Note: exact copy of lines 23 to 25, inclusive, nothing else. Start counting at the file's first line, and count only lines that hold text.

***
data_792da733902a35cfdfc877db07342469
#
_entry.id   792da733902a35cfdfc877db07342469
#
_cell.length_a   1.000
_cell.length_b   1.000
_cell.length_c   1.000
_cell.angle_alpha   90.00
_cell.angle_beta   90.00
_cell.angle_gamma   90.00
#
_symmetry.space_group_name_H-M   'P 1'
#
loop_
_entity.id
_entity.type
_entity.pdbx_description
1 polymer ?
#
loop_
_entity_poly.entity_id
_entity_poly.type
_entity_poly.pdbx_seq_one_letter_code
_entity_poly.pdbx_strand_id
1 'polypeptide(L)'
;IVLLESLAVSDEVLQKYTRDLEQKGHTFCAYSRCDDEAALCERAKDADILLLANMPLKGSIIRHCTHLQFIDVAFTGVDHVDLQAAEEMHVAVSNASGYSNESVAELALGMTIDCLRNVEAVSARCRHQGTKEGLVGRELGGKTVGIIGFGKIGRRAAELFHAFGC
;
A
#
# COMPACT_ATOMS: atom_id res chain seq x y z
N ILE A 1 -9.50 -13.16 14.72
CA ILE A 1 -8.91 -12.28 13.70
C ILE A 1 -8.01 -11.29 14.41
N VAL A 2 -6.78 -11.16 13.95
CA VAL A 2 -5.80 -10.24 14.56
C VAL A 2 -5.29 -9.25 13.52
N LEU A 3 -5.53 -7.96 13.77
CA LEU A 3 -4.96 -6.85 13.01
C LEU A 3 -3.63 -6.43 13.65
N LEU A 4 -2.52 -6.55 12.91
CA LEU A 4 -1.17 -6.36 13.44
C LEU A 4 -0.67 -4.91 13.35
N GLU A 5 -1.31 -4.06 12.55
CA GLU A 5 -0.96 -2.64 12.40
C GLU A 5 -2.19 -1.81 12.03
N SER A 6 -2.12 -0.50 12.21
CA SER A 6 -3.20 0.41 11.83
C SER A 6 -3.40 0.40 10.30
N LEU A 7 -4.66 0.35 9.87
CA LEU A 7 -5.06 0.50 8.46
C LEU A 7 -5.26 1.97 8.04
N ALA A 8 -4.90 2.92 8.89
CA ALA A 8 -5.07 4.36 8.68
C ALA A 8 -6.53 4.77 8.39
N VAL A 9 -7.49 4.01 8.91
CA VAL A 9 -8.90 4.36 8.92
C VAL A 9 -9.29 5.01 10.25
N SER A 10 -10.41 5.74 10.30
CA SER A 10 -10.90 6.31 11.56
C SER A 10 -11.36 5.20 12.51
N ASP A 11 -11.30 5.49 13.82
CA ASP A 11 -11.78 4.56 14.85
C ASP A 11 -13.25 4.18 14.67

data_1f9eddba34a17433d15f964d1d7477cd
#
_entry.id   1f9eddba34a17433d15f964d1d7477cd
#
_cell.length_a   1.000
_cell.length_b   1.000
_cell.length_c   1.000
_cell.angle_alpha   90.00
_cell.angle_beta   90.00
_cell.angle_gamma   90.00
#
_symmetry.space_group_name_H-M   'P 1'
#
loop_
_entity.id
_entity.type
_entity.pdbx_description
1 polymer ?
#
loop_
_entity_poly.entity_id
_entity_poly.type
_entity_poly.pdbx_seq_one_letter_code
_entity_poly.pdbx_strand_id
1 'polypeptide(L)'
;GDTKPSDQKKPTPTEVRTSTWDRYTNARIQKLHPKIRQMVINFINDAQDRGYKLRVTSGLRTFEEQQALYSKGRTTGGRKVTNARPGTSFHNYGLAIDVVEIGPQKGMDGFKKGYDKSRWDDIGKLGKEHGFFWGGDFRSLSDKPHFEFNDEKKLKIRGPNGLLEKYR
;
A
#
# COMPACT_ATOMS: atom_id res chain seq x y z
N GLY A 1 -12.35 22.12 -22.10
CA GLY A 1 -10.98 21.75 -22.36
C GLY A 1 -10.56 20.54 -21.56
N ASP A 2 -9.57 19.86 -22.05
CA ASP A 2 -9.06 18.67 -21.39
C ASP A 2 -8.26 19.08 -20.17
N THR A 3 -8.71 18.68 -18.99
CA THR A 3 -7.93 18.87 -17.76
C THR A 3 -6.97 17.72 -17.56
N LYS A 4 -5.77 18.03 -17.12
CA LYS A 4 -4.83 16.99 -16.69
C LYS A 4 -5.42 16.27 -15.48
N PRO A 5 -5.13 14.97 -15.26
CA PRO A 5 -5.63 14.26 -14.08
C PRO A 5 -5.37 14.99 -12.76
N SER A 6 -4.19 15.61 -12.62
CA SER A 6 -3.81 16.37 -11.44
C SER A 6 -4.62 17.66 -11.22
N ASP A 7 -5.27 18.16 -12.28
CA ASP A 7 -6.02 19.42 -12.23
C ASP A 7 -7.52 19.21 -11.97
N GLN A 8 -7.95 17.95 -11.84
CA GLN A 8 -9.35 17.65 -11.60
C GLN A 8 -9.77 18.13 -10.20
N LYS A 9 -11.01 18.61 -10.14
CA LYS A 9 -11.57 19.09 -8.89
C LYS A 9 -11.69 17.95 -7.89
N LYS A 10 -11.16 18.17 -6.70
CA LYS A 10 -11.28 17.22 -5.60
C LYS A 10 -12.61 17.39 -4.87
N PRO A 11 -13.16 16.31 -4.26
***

_entity_poly.pdbx_seq_one_letter_code
_entity_poly.pdbx_strand_id
1 'polypeptide(L)'